Student-run assemblies are too rare, squandering their potential


Students should assume some control over the topics discussed at assemblies and be involved in the decision making process.

Light Dohrn, Reporter

Each week, U-High holds at least one obligatory assembly for the high school students, and these assemblies, more often than not, are both run and planned by the administration or faculty. 

In order to create a higher percentage of genuinely enjoyable or interesting assemblies, the student body should be not only allowed but heavily encouraged to plan and run far more of them than they currently are.

If U-High students are going to be required to attend these assemblies, it seems only fair that they have some autonomy over the substance and content of each one.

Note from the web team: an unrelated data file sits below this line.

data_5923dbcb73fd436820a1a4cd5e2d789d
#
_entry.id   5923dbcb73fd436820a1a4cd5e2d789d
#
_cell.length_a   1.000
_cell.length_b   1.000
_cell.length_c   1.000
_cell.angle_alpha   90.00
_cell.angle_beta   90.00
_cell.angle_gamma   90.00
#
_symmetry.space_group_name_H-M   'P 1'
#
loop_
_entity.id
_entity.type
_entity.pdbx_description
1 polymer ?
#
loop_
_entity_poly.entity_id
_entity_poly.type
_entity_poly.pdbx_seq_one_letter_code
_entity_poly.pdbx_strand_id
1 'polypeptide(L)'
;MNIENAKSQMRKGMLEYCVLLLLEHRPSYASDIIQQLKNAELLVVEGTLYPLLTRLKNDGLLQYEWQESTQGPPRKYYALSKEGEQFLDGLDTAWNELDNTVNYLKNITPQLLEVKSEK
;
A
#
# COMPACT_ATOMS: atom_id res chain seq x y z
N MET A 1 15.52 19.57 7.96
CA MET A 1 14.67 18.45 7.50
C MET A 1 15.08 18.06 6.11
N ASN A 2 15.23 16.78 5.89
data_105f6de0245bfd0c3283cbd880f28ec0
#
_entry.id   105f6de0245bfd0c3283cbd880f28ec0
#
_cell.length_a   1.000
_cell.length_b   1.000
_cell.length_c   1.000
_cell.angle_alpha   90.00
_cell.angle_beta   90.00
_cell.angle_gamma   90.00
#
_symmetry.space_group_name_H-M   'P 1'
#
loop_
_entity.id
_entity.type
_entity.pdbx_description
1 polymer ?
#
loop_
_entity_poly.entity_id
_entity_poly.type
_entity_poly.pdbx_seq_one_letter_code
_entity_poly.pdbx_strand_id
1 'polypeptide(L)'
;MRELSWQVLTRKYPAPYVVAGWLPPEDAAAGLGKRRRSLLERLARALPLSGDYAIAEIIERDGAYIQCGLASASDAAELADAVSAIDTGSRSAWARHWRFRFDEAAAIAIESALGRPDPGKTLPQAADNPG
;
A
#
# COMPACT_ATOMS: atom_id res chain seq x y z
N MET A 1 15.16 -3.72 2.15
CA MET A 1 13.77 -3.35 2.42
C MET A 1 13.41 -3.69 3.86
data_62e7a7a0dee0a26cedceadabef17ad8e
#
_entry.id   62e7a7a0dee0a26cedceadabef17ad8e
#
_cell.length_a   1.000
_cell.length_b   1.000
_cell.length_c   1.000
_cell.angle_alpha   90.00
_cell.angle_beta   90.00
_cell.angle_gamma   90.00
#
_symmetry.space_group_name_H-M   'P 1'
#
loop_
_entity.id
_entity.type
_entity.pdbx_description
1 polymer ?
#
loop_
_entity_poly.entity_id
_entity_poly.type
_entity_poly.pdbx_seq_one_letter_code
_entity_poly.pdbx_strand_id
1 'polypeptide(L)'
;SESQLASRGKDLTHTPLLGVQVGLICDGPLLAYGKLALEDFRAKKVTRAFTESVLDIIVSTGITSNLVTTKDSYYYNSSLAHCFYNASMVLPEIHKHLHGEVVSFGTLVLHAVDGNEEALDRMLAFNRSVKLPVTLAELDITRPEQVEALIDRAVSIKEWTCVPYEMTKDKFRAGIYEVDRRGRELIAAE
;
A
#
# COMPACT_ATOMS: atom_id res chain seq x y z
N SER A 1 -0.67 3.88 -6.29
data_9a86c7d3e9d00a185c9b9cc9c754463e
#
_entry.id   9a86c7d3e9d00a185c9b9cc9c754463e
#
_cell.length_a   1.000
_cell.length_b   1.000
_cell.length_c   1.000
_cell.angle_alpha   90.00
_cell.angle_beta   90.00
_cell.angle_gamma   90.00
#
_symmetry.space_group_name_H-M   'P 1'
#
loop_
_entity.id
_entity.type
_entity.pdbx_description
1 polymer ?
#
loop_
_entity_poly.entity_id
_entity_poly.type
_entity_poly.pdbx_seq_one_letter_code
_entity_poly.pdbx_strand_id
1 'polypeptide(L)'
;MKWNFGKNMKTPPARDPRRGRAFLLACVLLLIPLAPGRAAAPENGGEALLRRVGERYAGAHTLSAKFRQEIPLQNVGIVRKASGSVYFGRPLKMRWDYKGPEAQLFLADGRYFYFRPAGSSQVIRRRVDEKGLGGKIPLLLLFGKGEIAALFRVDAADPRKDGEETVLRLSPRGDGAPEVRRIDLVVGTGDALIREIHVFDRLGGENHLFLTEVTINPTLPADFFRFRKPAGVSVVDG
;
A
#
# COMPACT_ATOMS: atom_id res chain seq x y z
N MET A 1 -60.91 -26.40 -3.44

The Jan. 12 Martin Luther King Jr. Day assembly made for an interesting and enlightening example of the student body taking charge of an assembly and making a vulnerable and powerful impression on hundreds of students at once. Rather than reading from a script given to them by the administration, students from Black Students’ Association were able to share their own experiences and concerns regarding diversity and treatment of students of color at U-High. 

Assemblies are an opportunity to allow students to share their opinions and concerns with the entire student body at once, yet this opportunity is continuously disabled from reaching its full potential by how few of the events they’re allowed to design. 

The students at U-High should assume at least partial control over the community, and the administration should recognize the value in students having at least shared decision making over the time they spend together.